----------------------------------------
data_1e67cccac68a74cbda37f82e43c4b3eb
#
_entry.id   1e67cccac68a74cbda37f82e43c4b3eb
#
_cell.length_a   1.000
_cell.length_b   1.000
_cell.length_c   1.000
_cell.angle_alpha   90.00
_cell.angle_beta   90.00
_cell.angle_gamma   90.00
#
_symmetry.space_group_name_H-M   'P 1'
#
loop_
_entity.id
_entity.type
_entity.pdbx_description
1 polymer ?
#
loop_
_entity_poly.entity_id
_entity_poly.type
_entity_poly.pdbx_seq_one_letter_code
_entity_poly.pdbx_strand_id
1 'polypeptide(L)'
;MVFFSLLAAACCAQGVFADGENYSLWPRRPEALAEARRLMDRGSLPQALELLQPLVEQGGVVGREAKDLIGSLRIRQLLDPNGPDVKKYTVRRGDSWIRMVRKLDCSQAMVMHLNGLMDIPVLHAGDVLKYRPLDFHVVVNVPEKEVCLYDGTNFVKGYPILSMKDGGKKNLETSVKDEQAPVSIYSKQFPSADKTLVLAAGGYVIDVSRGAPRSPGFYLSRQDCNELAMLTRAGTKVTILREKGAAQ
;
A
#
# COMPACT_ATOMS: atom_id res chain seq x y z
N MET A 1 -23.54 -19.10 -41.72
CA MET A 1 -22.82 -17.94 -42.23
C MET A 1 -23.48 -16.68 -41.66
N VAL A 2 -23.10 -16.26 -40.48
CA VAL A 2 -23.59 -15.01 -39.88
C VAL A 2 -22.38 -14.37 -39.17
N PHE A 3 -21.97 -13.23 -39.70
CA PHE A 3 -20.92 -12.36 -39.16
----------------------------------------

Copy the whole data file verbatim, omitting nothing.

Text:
data_1e67cccac68a74cbda37f82e43c4b3eb
#
_entry.id   1e67cccac68a74cbda37f82e43c4b3eb
#
_cell.length_a   1.000
_cell.length_b   1.000
_cell.length_c   1.000
_cell.angle_alpha   90.00
_cell.angle_beta   90.00
_cell.angle_gamma   90.00
#
_symmetry.space_group_name_H-M   'P 1'
#
loop_
_entity.id
_entity.type
_entity.pdbx_description
1 polymer ?
#
loop_
_entity_poly.entity_id
_entity_poly.type
_entity_poly.pdbx_seq_one_letter_code
_entity_poly.pdbx_strand_id
1 'polypeptide(L)'
;MVFFSLLAAACCAQGVFADGENYSLWPRRPEALAEARRLMDRGSLPQALELLQPLVEQGGVVGREAKDLIGSLRIRQLLDPNGPDVKKYTVRRGDSWIRMVRKLDCSQAMVMHLNGLMDIPVLHAGDVLKYRPLDFHVVVNVPEKEVCLYDGTNFVKGYPILSMKDGGKKNLETSVKDEQAPVSIYSKQFPSADKTLVLAAGGYVIDVSRGAPRSPGFYLSRQDCNELAMLTRAGTKVTILREKGAAQ
;
A
#
# COMPACT_ATOMS: atom_id res chain seq x y z
N MET A 1 -23.54 -19.10 -41.72
CA MET A 1 -22.82 -17.94 -42.23
C MET A 1 -23.48 -16.68 -41.66
N VAL A 2 -23.10 -16.26 -40.48
CA VAL A 2 -23.59 -15.01 -39.88
C VAL A 2 -22.38 -14.37 -39.17
N PHE A 3 -21.97 -13.23 -39.70
CA PHE A 3 -20.92 -12.36 -39.16